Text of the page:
After both got off to a red hot start with demand outweighing supply by a large margin, both the Ford Mustang Mach-E and Ford F-150 Lightning were frequently selling for big bucks both in the used and new vehicle markets for some time. However, multiple rounds of price increases and ramped up production have reversed this trend, and now, both have been treated to big price cuts and even factory incentives and other types of discounts as inventory improves. This trend is nothing new, however, as Ford Authority reported yesterday, with EV inventory across the entire industry swelling to levels that are higher than the overall market, on average. However, when speaking about the newly revealed Mach-E Rally recently, Darren Palmer, vice president, Electric Vehicle Programs, Ford Model e, told The Detroit Bureau that he isn’t concerned about this growth in EV inventory.
“We have been constrained on production of Mach-E, Lightning, and E-Transit since the day we launched them,” Palmer said. “So, we decided rather quickly to put in capacity but it takes time. That volume is just about to come online. We’re also introducing a new LFP battery and making other changes that will allow us to move the price point(s) to a new area, as well as offer other derivatives in a completely new price (range) and bring it down. (The Mach-E has already) gotten more range, even as it’s gotten significantly cheaper.”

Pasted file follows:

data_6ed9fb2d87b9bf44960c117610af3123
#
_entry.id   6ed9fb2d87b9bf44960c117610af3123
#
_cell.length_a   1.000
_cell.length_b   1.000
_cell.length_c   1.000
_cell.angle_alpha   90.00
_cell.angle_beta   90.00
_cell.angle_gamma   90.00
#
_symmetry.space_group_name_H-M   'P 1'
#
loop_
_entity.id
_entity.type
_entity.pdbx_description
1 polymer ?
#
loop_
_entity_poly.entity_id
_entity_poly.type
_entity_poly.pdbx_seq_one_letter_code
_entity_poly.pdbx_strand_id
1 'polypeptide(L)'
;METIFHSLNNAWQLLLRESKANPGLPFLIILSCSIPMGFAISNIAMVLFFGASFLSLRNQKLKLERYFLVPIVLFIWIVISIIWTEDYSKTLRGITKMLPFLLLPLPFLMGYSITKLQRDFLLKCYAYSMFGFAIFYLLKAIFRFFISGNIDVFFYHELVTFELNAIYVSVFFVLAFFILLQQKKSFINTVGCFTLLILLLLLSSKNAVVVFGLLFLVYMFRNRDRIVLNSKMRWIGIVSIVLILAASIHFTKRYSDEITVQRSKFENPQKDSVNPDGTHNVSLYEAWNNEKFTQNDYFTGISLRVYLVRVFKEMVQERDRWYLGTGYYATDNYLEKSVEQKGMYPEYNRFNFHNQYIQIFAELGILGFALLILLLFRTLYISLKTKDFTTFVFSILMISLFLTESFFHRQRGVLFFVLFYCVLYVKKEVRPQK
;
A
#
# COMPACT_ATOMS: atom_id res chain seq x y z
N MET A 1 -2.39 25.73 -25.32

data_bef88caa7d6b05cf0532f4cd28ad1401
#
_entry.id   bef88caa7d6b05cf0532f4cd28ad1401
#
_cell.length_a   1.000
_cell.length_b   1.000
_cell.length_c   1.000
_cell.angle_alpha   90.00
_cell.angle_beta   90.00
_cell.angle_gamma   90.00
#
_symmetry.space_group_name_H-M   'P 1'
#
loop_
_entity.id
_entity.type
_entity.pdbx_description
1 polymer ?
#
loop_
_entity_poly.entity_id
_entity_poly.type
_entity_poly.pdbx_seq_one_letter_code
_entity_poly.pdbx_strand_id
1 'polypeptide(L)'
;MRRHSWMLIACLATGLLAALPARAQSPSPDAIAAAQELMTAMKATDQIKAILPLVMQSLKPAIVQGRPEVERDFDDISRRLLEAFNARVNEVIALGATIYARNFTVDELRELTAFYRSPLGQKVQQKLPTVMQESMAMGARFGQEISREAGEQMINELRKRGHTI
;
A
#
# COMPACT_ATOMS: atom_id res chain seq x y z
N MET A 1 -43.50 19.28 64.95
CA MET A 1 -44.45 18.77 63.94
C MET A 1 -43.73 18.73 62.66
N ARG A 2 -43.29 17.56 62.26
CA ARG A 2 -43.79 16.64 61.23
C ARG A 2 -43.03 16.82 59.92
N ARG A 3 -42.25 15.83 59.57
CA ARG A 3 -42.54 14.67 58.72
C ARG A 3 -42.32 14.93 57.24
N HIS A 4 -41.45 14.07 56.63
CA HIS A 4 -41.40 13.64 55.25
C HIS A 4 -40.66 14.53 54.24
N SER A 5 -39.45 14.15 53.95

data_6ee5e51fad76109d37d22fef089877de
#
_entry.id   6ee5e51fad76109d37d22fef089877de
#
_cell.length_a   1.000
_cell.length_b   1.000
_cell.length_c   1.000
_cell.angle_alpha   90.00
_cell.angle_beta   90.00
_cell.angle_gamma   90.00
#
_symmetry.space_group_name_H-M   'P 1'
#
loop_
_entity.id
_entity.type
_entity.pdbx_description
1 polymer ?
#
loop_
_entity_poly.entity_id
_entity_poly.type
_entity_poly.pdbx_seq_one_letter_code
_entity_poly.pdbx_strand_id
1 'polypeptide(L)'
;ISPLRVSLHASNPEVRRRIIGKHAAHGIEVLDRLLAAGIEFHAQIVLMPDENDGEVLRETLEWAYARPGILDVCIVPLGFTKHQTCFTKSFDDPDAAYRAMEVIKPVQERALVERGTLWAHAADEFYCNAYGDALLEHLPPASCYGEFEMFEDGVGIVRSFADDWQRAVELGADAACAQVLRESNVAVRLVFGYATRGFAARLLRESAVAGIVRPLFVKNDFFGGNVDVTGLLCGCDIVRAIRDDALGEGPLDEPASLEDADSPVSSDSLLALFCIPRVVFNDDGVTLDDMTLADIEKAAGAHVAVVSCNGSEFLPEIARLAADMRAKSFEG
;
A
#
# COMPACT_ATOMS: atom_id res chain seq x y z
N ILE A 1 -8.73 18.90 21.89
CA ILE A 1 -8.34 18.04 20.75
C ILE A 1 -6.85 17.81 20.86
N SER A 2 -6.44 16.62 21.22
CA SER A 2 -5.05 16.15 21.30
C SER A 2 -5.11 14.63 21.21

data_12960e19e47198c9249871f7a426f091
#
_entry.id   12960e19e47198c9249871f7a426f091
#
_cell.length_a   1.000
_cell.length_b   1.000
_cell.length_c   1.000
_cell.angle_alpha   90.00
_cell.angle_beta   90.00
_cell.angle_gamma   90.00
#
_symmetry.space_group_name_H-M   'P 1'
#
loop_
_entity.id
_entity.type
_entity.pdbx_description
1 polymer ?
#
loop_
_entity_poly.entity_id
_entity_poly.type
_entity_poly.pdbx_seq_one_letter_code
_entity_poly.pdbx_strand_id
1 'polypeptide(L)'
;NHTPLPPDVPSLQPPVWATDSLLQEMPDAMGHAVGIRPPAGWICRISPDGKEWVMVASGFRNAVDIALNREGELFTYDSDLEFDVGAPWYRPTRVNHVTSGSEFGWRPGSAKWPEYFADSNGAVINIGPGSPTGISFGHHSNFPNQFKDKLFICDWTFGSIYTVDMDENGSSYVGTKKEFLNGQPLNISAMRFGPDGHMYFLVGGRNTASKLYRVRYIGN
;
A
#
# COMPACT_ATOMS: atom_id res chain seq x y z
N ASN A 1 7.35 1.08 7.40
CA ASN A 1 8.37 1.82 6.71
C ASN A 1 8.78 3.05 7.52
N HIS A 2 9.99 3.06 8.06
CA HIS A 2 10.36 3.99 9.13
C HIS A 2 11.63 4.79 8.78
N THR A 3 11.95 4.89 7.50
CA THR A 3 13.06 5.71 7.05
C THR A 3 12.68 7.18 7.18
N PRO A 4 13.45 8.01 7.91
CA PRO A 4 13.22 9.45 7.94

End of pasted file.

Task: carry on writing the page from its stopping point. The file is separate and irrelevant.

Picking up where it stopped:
“It’s a little premature to be concerned about a pile-up,” the executive added. “We’re just loading up our dealers. Until now, every Mach-E (and Lightning) was backordered and people had to wait months for them. Now, we’ll have more, and have better deals. We’re in Moore’s Chasm in the adoption curve. There were the early adopters at the beginning. Now we’re moving into the mainstream. But that may take a little time to get going. We think this is a little valley. But customers who have them love them.”
This reaction doesn’t come as a surprise, as this type of phenomenon is quite common in the automotive industry – any time a hot new vehicle debuts, it faces high demand, making it more difficult to obtain and often more expensive before the luster wears off and supply improves. However, it remains to be seen how customers will view EVs moving forward now that inventory has increased dramatically, reaching a 103 days’ supply at the end of June – compared to a 53 days’ supply for the entire new vehicle market.